So the Commish says of the number of clubs in the league; "we could have quite a few more than that ." Which, of course, begs the question: what fresh hell is this that is brewing in the devilish minds at MLS HQ? After a few years of subtle shifts towards a more traditional league format, "quite a few more" than 18 suggests to me that we're staring down the barrel of an NFL style conference/division geographic ghettoization.
But what about the intriguing alternatives?
(1) The Euro-queer, Pinko version of MLS could feature the holy grail of Eurosnobbery--the addition of promotion and relegation, with the limitation (hello investors!) that clubs would never be relegated from the league itself, only bounce back and forth between the top tier (MLS1) and the lower division(s) (MLS2, MLS 3, ad nauseam). In fact, this might be where MLS Cup could start to make sense--as an actual "league" cup, running in parallel with the Open Cup and the MLS single-table divisions. So you could have an MLS champion (the top points total of the MLS1 season) and have MLS Cup, involving all of the teams from various divisions (seeded of course), which extends past the end of the season in lieu of an actual playoff format.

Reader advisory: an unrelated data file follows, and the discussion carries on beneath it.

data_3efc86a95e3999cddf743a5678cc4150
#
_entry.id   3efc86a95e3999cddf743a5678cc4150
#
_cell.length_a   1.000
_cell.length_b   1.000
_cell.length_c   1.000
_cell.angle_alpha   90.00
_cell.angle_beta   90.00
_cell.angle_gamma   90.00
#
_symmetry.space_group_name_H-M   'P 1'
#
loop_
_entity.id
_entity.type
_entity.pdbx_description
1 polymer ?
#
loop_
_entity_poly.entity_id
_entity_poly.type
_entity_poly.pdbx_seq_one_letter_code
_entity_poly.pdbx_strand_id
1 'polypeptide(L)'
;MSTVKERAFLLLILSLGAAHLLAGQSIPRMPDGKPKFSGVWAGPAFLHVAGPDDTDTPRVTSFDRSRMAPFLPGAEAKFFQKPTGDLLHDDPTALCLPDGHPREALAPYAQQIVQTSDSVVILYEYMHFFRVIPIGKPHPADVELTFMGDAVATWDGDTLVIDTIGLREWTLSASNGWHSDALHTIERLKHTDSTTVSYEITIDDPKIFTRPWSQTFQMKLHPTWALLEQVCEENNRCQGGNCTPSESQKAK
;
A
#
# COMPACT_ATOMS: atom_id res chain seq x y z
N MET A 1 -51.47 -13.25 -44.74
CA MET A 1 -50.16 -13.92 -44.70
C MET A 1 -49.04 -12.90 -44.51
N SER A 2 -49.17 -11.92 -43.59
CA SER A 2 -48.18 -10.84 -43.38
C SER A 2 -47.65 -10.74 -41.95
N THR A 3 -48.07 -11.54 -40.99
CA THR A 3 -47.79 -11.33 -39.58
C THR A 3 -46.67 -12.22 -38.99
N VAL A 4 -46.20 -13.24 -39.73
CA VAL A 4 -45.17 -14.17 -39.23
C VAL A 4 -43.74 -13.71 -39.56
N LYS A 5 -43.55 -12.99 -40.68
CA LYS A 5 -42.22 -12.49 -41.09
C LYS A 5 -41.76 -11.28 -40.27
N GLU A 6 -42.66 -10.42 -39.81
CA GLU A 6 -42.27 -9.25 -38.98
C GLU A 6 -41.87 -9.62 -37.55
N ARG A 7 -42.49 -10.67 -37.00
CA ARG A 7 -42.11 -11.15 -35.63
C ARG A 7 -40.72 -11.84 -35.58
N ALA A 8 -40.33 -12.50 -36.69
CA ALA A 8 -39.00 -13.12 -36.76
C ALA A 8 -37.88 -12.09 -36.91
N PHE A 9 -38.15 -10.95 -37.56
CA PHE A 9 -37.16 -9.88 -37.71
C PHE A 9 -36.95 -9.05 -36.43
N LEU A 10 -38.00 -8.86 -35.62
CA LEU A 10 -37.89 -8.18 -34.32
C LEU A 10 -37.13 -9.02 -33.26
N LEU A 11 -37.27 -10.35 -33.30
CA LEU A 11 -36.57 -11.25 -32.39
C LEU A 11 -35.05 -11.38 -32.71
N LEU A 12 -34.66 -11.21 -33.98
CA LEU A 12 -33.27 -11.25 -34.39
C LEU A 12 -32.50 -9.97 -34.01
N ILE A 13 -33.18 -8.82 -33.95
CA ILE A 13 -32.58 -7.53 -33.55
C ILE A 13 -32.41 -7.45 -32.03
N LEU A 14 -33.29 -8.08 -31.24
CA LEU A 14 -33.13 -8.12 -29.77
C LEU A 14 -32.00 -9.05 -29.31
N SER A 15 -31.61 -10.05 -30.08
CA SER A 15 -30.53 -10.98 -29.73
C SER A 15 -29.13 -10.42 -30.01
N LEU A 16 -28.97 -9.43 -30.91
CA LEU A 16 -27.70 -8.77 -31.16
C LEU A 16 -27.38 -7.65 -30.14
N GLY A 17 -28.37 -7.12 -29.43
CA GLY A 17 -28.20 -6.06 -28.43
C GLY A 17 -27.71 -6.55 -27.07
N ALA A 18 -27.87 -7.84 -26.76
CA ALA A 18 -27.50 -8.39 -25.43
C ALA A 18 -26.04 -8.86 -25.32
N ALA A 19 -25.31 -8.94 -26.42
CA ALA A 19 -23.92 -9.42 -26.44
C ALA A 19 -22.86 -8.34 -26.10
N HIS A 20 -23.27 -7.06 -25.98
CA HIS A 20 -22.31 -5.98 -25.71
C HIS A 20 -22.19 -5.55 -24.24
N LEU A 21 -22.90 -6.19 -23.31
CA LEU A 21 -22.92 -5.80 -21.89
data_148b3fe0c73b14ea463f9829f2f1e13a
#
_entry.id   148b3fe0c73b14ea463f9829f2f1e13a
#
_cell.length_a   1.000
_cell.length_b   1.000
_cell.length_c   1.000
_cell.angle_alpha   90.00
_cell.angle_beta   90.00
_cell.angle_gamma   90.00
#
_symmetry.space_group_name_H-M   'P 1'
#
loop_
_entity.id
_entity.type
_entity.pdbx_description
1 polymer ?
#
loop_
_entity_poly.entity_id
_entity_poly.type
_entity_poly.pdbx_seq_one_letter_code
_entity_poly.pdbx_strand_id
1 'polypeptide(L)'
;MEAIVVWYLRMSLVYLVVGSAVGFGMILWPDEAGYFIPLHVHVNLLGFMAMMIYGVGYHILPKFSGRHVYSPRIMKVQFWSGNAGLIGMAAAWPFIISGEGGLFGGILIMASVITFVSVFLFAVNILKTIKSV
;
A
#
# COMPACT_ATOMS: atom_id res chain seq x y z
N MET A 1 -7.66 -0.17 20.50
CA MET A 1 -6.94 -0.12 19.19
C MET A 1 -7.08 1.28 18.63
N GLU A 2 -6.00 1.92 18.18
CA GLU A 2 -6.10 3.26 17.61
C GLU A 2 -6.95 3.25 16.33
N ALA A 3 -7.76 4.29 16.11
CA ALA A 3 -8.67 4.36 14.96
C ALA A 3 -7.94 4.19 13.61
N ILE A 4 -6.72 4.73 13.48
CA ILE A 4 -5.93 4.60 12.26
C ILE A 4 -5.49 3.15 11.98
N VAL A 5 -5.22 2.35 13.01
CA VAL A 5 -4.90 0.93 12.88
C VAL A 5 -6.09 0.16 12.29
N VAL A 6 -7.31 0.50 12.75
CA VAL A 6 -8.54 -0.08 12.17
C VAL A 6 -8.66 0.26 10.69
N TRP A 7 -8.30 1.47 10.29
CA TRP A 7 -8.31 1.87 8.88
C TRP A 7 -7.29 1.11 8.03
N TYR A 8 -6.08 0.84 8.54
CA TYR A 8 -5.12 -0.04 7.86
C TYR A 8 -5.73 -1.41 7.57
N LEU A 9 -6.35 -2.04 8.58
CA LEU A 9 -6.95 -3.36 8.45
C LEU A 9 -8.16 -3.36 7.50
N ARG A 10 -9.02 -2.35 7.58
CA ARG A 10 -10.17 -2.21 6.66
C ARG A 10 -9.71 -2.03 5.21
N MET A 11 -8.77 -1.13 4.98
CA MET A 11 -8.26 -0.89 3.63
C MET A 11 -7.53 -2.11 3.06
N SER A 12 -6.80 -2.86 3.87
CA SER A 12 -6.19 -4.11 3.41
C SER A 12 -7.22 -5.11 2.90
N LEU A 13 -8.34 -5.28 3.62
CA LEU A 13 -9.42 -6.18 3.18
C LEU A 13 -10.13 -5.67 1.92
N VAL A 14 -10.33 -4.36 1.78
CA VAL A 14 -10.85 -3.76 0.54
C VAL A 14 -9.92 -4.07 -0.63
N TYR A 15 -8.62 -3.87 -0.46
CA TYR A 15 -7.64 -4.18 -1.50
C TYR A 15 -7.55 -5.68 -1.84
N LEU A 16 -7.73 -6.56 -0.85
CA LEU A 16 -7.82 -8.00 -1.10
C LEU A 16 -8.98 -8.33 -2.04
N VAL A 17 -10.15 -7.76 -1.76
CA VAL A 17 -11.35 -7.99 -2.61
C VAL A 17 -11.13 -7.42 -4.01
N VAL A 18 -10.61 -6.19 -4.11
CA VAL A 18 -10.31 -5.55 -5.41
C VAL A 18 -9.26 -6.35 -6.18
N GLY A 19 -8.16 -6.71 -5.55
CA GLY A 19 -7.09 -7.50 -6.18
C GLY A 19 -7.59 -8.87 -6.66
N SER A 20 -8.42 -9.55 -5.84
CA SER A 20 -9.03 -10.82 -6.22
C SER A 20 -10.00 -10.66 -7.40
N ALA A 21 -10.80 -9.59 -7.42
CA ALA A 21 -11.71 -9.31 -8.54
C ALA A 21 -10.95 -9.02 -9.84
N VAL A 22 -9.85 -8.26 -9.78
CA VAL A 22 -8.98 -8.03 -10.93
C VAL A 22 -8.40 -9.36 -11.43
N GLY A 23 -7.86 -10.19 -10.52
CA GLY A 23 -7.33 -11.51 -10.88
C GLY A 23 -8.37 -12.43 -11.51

(2) El Em-ay Ell-ay Ess-ay Latino could fuse the Brazilian state system with an Apertura/Clausura tournament structure. To whit, have the Apertura portion of the season feature regional leagues (Great Lakes, Mid Atlantic, Northwest, etc.) that serve not just as tournaments in their own right, but also as qualifiers for the nationwide tiered Clausura (the MLS1, MLS2 structure mentioned above). And, to satisfy the unquenchable American thirst for playoffs, the regional leagues could also feed a national Apertura playoff featuring the winners of the regional leagues, giving you a national Apertura and Clausura champion, who would then, presumably, be pitted in a winner-take-all gladiatorial fight to the death in the Coliseum or some such nonsense ;-). This format also gives you the added benefit of Summer and Winter breaks that could have somewhat staggered starts/finishes in order to account for the wide variety of climates across the US and Canada.
So what do you think, dear readers. Are we headed for a brave new Euro-Latin world, or will Garber and his minions try to shoehorn MLS into a more "American" (break out the lapel pins!) league format?